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Reducing Exoskeleton Muscle Fatigue

Reducing Exoskeleton Muscle Fatigue

Prof. Nitin Sharma (left) and his colleagues are developing an exoskeleton that utilizes ultrasound sensors for measuring fatigue. Image: University of Pittsburgh

Assistant professor of mechanical engineering and materials science Nitin Sharma of the University of Pittsburgh is part of a team working with robotic exoskeletons to assist with a common problem that hasn’t received much attention: the fatigue experienced by users of traditional exoskeletons. And he hopes a recent National Science Foundation monetary award will help his team achieve their goal of solving that problem.

Going Ultra

The group developed an ultrasound sensor system, which lies at the heart of their hybrid exoskeleton. The exoskeleton relies on both electrical nerve stimulation and external motors.

Ultrasound is used to take measurements of muscles and create a model for muscle fatigue through the signals it receives. “We need to know how to coordinate the information and the ultrasound, which will give us information on when to go from electromyography to functional electrical stimulation [of the muscles],” says Sharma, who is also director of the Project Neuromuscular Control and Robotics Laboratory.


Professors Kang Kim (left) and Nitin Sharma (right) posing with a hybrid exoskeleton prototype. Image: University of Pittsburgh


Electromyography is the traditional way of sensing muscle signals, Sharma explains, and it is not entirely adequate. “Let’s say you make muscle movement or limb movement where muscles are contracting. The muscles are activated by neurosignals. You can listen to these signals at the skin level and there’s combined manifestation of all muscle signals. This is where you get information when it comes to muscle mass fatigue.”

But Sharma decided to combine electromyography with an ultrasound component several years ago when he was looking at designing control systems. “I came in contact with Kang Kim in the school of medicine [at University of Pittsburgh], and he made it clear. They were using ultrasound and correlating ultrasound signals with muscle fatigue. This was huge.”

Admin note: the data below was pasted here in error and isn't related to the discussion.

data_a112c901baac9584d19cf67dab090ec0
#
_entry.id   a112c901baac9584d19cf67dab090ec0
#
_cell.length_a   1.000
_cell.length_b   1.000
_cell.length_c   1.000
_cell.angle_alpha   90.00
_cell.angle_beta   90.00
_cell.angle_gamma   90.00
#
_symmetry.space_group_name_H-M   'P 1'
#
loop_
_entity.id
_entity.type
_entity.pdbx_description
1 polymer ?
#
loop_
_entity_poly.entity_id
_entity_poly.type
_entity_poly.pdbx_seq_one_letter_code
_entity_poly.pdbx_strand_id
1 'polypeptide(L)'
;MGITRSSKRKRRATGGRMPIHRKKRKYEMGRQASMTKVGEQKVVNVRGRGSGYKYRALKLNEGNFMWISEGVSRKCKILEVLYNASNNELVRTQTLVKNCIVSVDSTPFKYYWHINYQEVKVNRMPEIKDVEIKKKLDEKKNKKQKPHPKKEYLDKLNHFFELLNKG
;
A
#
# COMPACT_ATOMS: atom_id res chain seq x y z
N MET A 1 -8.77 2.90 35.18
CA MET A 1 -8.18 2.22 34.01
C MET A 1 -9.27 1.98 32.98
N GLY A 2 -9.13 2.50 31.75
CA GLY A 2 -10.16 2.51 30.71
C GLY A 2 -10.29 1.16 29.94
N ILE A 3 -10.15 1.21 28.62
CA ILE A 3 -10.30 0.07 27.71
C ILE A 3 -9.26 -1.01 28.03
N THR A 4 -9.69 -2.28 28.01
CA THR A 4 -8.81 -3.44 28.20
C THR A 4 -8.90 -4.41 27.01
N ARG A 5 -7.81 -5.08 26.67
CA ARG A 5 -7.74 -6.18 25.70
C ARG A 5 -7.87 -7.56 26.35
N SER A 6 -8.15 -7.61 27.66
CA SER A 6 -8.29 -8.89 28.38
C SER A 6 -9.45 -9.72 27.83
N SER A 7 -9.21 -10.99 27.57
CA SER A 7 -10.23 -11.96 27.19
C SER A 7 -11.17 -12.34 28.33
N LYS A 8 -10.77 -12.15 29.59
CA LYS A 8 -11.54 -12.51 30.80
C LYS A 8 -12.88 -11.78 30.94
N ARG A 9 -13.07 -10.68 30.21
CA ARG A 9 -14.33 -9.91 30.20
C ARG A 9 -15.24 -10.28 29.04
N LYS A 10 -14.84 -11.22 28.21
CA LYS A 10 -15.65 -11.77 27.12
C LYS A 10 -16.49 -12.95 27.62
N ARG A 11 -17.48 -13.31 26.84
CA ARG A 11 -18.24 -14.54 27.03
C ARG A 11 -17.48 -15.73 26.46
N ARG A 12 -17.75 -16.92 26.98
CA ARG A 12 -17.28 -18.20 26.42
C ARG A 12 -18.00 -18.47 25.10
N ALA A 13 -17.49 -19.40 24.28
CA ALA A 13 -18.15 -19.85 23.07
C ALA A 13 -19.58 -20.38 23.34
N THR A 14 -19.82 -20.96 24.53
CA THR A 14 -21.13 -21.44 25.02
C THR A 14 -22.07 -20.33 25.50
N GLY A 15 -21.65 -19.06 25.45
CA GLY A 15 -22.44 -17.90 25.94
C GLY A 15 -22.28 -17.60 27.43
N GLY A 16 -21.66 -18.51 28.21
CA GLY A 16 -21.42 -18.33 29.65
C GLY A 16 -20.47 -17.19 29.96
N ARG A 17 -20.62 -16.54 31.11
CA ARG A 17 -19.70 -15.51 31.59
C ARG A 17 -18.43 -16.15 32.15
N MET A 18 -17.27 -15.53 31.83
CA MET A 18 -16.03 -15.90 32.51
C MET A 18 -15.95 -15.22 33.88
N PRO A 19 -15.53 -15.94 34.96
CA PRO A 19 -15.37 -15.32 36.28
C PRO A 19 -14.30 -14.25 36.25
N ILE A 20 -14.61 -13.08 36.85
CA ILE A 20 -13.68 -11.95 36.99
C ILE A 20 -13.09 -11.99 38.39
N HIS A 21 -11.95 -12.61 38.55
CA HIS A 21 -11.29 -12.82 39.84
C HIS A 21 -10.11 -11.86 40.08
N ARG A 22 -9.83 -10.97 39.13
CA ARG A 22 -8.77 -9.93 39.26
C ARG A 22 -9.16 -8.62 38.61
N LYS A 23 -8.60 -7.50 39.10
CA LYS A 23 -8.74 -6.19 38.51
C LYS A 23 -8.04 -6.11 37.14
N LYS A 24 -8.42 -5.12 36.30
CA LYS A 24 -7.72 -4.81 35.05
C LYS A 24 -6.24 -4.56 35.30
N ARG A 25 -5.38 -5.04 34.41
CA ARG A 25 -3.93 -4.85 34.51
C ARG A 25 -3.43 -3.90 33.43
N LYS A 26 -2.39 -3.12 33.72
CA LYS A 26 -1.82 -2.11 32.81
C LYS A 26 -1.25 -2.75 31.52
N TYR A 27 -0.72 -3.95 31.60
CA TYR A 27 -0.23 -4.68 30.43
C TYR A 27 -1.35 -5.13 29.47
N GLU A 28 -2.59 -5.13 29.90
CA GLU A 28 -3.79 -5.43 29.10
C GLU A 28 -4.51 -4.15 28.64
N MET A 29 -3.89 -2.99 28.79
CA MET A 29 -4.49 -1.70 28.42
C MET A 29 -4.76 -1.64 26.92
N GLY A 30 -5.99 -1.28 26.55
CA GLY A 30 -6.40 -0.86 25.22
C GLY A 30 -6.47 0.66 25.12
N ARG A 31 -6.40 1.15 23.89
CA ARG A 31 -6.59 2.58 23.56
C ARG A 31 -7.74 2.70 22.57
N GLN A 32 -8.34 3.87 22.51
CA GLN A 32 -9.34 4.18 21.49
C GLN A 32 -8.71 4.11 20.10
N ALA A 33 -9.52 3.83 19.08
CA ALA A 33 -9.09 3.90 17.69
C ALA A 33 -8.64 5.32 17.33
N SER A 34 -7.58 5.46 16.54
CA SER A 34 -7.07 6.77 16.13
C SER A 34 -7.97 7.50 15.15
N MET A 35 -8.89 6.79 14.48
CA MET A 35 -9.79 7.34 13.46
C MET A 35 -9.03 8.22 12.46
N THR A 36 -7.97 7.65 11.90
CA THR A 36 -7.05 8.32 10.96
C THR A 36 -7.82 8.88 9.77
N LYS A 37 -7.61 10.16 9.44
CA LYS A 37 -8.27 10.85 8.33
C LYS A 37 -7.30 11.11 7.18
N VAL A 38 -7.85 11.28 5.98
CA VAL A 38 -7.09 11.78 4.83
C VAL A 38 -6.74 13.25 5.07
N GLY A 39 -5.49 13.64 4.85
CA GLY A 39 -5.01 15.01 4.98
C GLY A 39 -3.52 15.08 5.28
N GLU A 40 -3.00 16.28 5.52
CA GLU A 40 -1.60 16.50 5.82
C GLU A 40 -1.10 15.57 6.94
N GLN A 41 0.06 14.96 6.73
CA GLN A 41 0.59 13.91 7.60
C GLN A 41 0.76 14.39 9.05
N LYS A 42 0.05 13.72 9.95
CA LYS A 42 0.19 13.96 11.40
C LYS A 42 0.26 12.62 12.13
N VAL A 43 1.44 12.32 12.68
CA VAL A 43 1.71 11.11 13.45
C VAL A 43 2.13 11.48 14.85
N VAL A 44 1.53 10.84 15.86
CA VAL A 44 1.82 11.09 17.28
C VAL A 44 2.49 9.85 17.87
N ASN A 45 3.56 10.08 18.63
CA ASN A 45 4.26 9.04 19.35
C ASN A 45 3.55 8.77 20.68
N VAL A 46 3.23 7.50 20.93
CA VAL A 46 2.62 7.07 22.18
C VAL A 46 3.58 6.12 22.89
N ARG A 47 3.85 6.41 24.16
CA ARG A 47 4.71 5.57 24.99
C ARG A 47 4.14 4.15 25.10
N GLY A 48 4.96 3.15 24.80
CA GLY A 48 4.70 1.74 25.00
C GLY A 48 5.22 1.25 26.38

Part of the problem with electromyography is the signals are weak and have a very low signal to noise ratio. “There are advantages to it but you can’t get around the fact that you have a lot of crosstalk,” he says.

The hope is that using ultrasound, which supplies image-based, real-time image sensing, the exoskeleton will better sense fatigue and will know when to switch from joint actuators to electrical stimulation of the muscles themselves, something that has been difficult to determine to this point.

The work is in the early stages but the results to this point have been positive, and Sharma knows there are many people who could benefit if they succeed. “This exoskeleton work has been going on for a long time and it shows how you sometimes have to divide work up into parts, some that will take years, to reach the ultimate goal,” he says. “Hopefully people will get back more independence if we can see this to the end.”

Eric Butterman is an independent writer.

Hopefully people will get back more independence if we can see this to the end.Prof. Netin Sharma, University of Pittsburgh

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